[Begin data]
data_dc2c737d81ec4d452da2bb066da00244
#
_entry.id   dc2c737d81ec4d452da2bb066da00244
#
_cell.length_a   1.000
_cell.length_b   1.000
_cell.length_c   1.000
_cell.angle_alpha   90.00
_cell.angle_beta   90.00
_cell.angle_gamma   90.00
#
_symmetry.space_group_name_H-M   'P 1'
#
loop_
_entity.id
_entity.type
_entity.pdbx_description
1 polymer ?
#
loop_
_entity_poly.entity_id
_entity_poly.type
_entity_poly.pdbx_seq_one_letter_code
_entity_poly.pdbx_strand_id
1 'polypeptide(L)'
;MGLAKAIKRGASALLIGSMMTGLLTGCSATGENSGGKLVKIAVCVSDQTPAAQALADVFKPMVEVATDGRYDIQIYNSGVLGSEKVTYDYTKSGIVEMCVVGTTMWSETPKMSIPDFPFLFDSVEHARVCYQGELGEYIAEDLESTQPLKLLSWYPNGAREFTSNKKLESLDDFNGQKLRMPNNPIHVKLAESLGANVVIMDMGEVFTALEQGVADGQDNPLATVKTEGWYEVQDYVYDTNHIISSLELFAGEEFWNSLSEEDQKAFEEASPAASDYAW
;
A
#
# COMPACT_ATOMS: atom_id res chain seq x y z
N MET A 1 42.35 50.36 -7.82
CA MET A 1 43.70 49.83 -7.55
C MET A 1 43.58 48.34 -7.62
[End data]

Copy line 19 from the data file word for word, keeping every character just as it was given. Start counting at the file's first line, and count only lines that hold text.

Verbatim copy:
#